If you’ve gone backpacking, camping, hunting, bike riding, or fishing, odds are, you took your smartphone with you. Sure, if you’re lucky, you got yourself so far off the beaten track that you were out of cellular service range — but there’s more to packing an iPhone into the forest than keeping up with email or Twitter.
Like maps. Most smartphones have both maps and built-in GPS. On my iPhone, my favorite maps app is Topo Maps by Phil Endecott. To use this app, you preload the quads from the areas you will be in on your iPhone. Then, you can pinch and zoom all over the map, as well as find your location using your iPhone.
Damn handy, of course.
Case in point: Once while backpacking with one man, two women, and one 3-year-old child, we took a wrong turn on a mis-marked trail and ended up in a backcountry mess of old logging roads, game trails, and the footprints of other misguided travelers. Had we continued on, we would have ended up far away from our destination. And someone would have been crying, I’m certain of it. Probably me.
Of course, Topo Maps and my iPhone saved the day, showing us where we were — and where we were supposed to be.
All good so far; however, because I was using my iPhone nearly constantly with GPS as we attempted to understand the maze of trails — with the screen on full brightness to combat the sunshine — my battery was draining fast. No way it was going to last an entire weekend, and I hadn’t even used it yet to take photos and video, much less play cartoons for a kid who could get stuck in a tent in an afternoon thunderstorm.
I needed more battery power.
And this is the dark side of bringing a smartphone into the backcountry — you need to have more battery power than you think you’ll actually need. The first reason? To be safe. You never know when your buddy is going to break a leg, leaving you to hike out within cellular service range and call for help. To lose this small safety net because you had fun shooting video of mountain goats all day is just plain stupid. (And yes, yes, I know that dedicated, rugged GPS units are better for off-the-grid navigation, not to mention a printed map and a compass. Smartphones are just too damn handy to ignore or leave behind these days.)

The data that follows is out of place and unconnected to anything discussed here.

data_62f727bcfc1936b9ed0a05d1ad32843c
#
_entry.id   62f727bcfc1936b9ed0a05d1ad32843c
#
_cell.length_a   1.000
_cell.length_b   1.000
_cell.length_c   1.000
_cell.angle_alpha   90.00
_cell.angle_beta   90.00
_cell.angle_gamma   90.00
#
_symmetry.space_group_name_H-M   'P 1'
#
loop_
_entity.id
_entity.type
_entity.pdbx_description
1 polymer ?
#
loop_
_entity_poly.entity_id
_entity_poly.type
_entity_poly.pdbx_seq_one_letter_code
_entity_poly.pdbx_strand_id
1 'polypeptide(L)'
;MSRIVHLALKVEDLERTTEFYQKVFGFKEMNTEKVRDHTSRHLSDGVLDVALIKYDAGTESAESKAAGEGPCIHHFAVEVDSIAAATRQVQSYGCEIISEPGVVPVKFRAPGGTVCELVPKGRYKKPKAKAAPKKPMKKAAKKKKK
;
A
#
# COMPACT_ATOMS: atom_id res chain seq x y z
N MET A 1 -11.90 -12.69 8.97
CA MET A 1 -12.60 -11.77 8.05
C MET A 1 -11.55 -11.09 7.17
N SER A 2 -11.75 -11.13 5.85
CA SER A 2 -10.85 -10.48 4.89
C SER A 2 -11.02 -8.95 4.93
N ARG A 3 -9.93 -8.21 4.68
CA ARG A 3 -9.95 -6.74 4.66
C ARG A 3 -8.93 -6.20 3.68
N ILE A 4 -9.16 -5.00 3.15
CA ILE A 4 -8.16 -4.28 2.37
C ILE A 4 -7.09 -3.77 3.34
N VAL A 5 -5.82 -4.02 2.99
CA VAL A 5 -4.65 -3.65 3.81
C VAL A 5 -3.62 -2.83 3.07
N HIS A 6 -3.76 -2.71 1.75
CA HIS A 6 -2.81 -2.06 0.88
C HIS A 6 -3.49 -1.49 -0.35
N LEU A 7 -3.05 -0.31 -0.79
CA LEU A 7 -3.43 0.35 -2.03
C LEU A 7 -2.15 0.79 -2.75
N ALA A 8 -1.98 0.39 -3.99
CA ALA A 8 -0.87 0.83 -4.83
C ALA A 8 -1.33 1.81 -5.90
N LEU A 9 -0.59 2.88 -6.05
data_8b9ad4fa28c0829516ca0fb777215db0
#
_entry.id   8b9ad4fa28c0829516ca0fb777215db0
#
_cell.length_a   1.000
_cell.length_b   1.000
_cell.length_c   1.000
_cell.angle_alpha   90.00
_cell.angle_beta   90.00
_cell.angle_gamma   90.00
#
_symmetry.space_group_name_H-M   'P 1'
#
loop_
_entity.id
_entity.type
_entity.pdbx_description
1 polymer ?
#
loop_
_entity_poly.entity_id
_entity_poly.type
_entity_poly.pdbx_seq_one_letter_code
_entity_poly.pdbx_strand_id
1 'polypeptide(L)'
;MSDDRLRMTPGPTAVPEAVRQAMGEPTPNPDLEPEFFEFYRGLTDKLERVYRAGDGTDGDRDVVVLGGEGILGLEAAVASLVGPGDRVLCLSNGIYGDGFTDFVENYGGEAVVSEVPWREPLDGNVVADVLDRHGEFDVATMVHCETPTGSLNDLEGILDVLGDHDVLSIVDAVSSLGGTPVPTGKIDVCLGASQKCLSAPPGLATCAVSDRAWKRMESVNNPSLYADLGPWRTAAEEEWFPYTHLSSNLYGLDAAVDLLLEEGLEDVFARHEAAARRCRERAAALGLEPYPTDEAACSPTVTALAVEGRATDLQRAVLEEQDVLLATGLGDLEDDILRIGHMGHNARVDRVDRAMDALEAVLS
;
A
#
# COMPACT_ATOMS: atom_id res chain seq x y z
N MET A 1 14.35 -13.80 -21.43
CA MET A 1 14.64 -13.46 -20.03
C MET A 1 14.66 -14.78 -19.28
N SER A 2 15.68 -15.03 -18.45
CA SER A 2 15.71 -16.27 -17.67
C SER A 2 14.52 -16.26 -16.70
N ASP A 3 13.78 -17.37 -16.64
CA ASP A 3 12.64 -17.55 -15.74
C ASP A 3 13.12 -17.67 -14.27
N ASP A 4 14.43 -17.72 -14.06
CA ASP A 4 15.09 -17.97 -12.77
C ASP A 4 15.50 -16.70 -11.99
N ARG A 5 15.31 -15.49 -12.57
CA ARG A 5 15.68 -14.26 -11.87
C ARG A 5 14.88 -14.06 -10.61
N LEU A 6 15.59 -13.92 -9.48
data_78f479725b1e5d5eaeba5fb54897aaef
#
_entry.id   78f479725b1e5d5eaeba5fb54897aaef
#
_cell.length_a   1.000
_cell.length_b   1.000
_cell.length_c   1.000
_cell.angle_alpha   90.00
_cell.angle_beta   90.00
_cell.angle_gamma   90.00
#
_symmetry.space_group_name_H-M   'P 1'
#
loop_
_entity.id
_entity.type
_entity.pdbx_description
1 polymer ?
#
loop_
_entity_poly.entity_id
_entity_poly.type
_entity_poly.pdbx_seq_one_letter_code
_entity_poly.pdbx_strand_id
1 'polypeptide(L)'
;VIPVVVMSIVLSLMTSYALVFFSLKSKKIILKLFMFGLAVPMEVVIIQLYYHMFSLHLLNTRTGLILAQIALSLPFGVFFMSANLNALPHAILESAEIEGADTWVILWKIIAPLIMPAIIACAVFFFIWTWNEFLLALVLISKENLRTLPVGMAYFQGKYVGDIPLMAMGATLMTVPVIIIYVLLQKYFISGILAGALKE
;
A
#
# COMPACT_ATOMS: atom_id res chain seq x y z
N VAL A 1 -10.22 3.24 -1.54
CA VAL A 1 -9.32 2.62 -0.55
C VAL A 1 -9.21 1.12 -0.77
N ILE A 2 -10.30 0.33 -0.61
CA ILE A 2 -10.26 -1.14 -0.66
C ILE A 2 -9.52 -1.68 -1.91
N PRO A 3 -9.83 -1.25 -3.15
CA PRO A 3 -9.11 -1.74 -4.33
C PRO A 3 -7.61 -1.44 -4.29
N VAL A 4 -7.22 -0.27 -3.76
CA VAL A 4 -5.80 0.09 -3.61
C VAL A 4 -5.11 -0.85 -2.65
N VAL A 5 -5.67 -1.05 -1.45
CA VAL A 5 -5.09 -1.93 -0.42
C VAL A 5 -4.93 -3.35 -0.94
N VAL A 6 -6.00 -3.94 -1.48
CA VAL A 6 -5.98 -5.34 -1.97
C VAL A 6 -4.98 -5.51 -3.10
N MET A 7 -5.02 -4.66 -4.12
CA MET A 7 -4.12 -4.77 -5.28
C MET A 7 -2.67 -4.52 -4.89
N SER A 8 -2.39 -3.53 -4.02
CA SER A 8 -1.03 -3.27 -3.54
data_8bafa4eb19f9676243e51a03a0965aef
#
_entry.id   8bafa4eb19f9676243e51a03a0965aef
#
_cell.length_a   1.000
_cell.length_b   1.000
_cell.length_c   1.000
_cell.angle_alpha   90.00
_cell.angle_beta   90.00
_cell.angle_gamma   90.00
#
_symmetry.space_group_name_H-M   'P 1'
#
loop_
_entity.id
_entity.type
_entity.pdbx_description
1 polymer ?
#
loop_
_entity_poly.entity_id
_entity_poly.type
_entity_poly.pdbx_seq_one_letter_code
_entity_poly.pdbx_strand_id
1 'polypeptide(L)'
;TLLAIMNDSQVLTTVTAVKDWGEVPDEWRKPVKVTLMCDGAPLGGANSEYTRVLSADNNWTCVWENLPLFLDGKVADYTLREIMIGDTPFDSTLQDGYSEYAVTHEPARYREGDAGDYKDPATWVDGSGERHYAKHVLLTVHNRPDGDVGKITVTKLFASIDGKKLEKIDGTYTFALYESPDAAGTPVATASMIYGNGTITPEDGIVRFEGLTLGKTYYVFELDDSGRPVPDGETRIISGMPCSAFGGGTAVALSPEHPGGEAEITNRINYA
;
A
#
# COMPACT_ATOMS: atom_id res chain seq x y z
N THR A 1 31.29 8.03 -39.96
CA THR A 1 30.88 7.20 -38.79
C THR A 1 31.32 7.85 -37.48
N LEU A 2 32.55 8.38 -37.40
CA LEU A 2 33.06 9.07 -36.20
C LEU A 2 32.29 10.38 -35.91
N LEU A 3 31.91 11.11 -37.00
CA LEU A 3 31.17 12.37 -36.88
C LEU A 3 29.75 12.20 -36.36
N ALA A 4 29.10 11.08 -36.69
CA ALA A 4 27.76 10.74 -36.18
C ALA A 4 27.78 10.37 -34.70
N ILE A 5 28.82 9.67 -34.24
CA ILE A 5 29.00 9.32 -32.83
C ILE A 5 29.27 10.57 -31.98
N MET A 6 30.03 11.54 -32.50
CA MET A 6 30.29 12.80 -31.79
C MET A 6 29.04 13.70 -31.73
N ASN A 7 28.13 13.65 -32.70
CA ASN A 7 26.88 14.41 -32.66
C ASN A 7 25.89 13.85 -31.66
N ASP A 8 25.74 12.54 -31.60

Enter the TYLT ENERGI Power Case
In the past, I’ve packed along a simple rechargeable battery case, which I could plug my iPhone cable into to recharge my iPhone. Works pretty good. Now I’m convinced that an integrated battery case system is the better way. Why? With a battery case you can use your smartphone while you’re charging it, which is handy, but more importantly, a heckuva lot easier than trying to keep track of cables and connections while you’re in the middle of an emergency.
Personally, I use the TYLT ENERGI Power Case for the iPhone 5/5s. There are other options on the market, but I like the TYLT because of its slider feature — it comes with a thin basic shell case that slides neatly into and out of the battery portion of the case. It works great, has excellent build quality, and it looks good. Each case ships with a black slider case as well as your choice of a bright green, blue, or red thin sliders. These little shell-like cases are perfect for when I don’t want the extra bulk of a battery case — you can just slide out your phone and go light instead.
Dirt simple awesomeness.
Through its 2500mAh rechargeable battery, the ENERGI Power Case gives you up to 9 extra hours of talk time, and it will completely re-charge an iPhone 5 or 5s.
Not only is this safer, it lets you get a lot more use out of your smartphone — more photos, more video, and more ebook reading late at night in your tent.
An External Charger for Even More Backcountry Power
While I take my iPhone into the woods with the TYLT ENERGI slider, I also usually take along an extra battery pack — again, from TYLT. Did I say I like the build quality of their products? (I do.) I’ve currently been using the ENERGI 5K+, which is a slim battery pack that comes with a built-in Apple Lightning connector as well as a built-in Micro-USB connector. I can add a charge to an iPhone (or any new iOS device) without needing a separate cable, plus I can charge a buddy’s smartphone that uses Micro-USB. In addition, there’s a standard USB port in case you have some other USB charging cable for some other device.
With the ENERGI 5K+, I can get nearly three full charges onto my iPhone. Oh, one more thing: the 3 Amp circuit can charge up to three devices simultaneously. The footprint is slightly larger than an iPhone 5 or 5s, and it’s surprisingly light. (Note: The ENERGI 5K version skips the Lightning cable but offers the same charging power for about $20 less.)
All-in-all, if you aren’t using a battery case solution for your smartphone yet, consider it for your outdoor adventures. At the very least, take along an external battery pack like the ENERGI 5K+ — and because you’re in the backcountry, just make sure it’s a quality, trustworthy product.